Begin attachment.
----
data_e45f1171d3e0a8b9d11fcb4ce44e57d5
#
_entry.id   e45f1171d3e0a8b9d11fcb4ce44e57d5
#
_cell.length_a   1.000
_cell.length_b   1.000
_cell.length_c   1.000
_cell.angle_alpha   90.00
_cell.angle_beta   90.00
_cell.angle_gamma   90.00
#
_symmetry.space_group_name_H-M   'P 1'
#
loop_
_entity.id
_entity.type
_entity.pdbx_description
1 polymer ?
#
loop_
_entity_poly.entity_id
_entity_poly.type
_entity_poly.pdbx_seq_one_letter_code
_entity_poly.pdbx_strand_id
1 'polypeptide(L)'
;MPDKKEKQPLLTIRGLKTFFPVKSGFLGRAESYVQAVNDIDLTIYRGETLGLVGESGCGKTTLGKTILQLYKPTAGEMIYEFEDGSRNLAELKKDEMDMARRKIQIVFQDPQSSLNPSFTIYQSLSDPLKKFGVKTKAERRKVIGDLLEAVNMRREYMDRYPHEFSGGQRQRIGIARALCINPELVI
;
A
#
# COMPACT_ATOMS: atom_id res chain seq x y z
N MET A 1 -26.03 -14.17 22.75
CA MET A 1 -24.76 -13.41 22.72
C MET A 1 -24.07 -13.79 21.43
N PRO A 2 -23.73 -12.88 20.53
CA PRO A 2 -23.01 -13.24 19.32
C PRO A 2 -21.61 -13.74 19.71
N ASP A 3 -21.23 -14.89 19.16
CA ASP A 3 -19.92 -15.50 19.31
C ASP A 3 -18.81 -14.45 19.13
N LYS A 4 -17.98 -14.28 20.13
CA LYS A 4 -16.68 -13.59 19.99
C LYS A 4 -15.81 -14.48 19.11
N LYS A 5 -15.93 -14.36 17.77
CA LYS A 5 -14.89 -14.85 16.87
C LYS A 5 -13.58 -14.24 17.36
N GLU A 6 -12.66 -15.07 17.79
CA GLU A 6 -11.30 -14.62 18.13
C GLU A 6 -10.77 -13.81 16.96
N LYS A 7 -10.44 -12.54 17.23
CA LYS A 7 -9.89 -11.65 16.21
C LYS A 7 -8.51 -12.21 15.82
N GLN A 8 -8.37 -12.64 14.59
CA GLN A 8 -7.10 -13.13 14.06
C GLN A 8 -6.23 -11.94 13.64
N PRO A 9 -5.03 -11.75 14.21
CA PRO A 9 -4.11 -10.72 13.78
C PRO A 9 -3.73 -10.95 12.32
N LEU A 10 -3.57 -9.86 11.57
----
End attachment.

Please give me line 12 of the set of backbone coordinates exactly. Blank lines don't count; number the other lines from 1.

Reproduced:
_symmetry.space_group_name_H-M   'P 1'